Portraits in Red

Missing & Murdered Indigenous People Painting Project
by Nayana LaFond

February 28 - March 24

Opening Reception March 7, 5-7pm


"I do not speak for another person or family… When you look at the paintings, I ask you to listen to what they tell you." - Nayana LaFond


On display at The Umbrella's second floor Gallery 2, Portraits in Red features paintings by Nayana LaFond, focusing on missing & murdered Indigenous peoples. Behind each painting in this exhibition is the voice of an Indigenous person who has suffered the impact of violence. Ninety-eight percent of Native people experience violence during their lifetime, and Native women face murder rates 11 times the national average. Yet disturbingly, these crimes are under-reported by the media and under-prosecuted by law enforcement. LaFond's project brings visibility to this crisis. 

Mostly grayscale portrait of indigenous woman in red dress with face markings and red hand print over her mouthHer work often deals with issues related to trauma, including her experiences as a leukemia, bone marrow transplant, and domestic violence survivor. In 2020, her first portrait in this series was intended to be a one-off to show support for missing and murdered Indigenous people, but the image immediately gained traction on social media. On May 5, 2020, the day of remembrance for MMIP, LaFond shared her painting online and the response was so overwhelming she did one more, yet again intending that to be the end. The response to the second was even more overwhewlming, and so Nayana opened her inbox to anyone wanting to be painted -- not expecting the 25+ that she received the first day: stories and images of loved ones missing, murdered, survivors and advocates/activists. Nayana decided to paint them all and they didn't stop coming. Since then, the project has connected her to families with missing loved ones all across Turtle Island (North America). As of February 2024 there are now 110 completed paintings.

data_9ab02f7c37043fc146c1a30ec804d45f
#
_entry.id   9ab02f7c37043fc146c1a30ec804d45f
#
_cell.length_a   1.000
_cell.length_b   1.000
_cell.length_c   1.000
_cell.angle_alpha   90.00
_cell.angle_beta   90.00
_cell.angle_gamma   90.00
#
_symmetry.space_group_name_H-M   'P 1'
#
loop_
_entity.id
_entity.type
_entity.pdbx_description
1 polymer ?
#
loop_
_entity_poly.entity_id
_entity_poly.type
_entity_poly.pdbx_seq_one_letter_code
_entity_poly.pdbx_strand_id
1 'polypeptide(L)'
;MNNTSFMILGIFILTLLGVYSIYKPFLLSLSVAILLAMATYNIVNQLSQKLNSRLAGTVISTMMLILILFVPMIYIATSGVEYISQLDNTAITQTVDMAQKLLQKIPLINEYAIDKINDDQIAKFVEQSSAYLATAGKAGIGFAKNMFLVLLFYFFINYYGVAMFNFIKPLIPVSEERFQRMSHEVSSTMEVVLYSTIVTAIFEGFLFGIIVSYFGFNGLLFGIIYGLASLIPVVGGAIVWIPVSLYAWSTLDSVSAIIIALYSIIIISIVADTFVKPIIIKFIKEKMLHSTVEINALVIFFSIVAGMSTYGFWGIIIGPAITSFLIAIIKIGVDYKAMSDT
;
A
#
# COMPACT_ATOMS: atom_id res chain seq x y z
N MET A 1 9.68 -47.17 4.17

LaFond's decision to place a red hand across each subject's mouth has cultural, political, and aesthetic significance. Native Americans across many tribal groups believe red is the only color that spirits can see. Wearing red is a way to call the spirits of ancestors closer. The Missing and Murdered Indigenous Women's movement adopted the red handprint as a symbol of the pervasive silence that surrounds this crisis and their mission to break that silence. The striking contrast of red against the haunting, monochromatic palette of LaFond's paintings focuses the viewer's gaze on the faces of these victims, survivors, and activists. The intimacy of looking into their eyes has both humanizing and unsettling effects.

Select signed prints of some portraits are available for sale during this exhibition, exclusively where survivors or victims families have granted permission. Considering her art a form of traditional medicine, LaFond does not profit monetarily from the creation or sale of these works. She donates any profits to the National Indigenous Women's Resource Center (NIWRC.org). In lieu of taking monetary donations, she asks people to donate to NIWRC or any of the many organizations working with families and toward change.

Nayana LaFond is a full time multidisciplinary artist and activist who resides with her child in Western Massachusetts. She attended Greenfield Community College for Fine Art and Massachusetts College of Art for Photography and then dropped out to become a full-time painter. Her paintings and sculptures can be seen in galleries and museums around the world. Her project, Missing & Murdered Indigenous Peoples Painting Project, has gained her international acclaim and is currently on display in museums around North America, including a Pacific Northwest Coastal tour, a tour through the Institute of American Indian Studies Museum and more. Nayana has also been a curator and community arts organizer for over 20 years including former founding Chief Curator for The Whitney Center for the Arts. She also sits on several arts organization boards, including as an executive board member of Artist Organized Art. Nayana is a citizen of the Metis Nation of Ontario.

Learn more about Nayana's work


Informational Resources

Photograph of Nayana LaFond by Edward Cohen